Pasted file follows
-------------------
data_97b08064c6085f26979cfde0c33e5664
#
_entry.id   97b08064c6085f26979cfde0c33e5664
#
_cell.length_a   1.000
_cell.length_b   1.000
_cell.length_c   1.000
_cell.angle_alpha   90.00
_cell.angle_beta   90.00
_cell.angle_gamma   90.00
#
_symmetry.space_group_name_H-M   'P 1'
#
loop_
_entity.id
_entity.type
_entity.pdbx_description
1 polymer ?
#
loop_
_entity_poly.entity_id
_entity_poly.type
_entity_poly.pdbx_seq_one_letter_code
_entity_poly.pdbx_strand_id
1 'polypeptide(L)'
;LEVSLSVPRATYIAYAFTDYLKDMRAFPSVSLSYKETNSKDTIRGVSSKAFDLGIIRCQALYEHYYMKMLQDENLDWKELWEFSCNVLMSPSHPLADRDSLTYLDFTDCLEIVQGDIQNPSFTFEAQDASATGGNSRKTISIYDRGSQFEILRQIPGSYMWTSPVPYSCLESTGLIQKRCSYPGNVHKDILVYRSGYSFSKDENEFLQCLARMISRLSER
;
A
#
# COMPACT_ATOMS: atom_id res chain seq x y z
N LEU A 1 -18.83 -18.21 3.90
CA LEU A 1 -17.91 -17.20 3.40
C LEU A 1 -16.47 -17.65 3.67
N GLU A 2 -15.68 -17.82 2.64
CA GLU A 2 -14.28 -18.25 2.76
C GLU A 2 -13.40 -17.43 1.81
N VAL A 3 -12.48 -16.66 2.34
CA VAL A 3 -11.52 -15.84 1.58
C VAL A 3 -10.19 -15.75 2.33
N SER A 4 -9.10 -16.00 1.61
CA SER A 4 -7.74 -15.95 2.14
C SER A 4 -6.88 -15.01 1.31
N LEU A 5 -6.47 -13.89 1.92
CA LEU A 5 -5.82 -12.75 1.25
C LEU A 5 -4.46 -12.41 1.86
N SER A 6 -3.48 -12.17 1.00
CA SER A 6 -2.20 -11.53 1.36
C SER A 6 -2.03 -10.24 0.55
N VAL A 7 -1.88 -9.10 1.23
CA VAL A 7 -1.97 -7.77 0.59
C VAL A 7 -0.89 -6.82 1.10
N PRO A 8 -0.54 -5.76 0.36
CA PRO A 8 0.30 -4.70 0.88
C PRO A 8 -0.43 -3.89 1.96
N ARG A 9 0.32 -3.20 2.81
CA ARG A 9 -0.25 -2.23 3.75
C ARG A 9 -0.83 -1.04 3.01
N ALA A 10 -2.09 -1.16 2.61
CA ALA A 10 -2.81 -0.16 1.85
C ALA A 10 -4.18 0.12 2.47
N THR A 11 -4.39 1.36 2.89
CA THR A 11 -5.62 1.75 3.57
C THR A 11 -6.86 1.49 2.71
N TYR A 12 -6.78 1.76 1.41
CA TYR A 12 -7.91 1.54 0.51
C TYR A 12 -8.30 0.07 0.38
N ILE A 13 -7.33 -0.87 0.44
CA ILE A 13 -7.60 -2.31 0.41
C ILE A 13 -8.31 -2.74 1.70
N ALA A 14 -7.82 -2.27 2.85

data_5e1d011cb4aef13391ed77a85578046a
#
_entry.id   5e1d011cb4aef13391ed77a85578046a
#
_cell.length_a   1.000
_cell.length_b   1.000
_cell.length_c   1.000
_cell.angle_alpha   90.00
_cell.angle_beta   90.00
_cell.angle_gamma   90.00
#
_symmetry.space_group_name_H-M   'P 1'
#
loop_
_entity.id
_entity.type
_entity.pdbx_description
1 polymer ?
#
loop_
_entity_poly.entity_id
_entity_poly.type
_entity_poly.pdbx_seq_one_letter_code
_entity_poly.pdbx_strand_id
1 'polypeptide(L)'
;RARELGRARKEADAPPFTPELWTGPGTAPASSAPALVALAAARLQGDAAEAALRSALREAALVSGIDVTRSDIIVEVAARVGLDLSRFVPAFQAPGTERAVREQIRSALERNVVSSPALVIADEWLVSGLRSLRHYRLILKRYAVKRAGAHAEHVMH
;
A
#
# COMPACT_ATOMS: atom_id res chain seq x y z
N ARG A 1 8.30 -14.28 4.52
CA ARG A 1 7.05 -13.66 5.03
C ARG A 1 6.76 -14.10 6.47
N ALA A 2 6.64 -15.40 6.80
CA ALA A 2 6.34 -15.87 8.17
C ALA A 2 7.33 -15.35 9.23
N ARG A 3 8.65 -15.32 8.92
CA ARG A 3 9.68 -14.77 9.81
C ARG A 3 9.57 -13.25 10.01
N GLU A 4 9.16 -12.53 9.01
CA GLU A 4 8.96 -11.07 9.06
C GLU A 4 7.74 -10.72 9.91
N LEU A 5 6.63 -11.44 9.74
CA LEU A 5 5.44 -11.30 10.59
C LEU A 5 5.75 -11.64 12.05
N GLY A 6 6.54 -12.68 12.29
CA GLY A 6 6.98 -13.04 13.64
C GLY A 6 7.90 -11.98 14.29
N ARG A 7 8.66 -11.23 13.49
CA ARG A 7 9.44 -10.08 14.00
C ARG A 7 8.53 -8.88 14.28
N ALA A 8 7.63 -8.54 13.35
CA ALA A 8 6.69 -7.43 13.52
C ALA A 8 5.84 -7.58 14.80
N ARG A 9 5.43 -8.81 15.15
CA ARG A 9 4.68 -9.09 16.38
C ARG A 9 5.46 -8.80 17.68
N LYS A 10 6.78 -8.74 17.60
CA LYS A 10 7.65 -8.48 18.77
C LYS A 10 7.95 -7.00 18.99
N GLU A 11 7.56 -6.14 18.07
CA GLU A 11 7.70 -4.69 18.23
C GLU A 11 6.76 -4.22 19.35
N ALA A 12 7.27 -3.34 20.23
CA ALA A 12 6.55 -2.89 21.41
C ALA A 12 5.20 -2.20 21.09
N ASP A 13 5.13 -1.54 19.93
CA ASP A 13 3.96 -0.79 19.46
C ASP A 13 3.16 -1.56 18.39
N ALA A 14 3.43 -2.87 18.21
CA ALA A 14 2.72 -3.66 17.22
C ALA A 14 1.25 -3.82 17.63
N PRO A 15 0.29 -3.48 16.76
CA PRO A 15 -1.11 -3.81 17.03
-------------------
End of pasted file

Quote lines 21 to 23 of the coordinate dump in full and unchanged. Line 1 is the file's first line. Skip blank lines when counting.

_entity_poly.entity_id
_entity_poly.type
_entity_poly.pdbx_seq_one_letter_code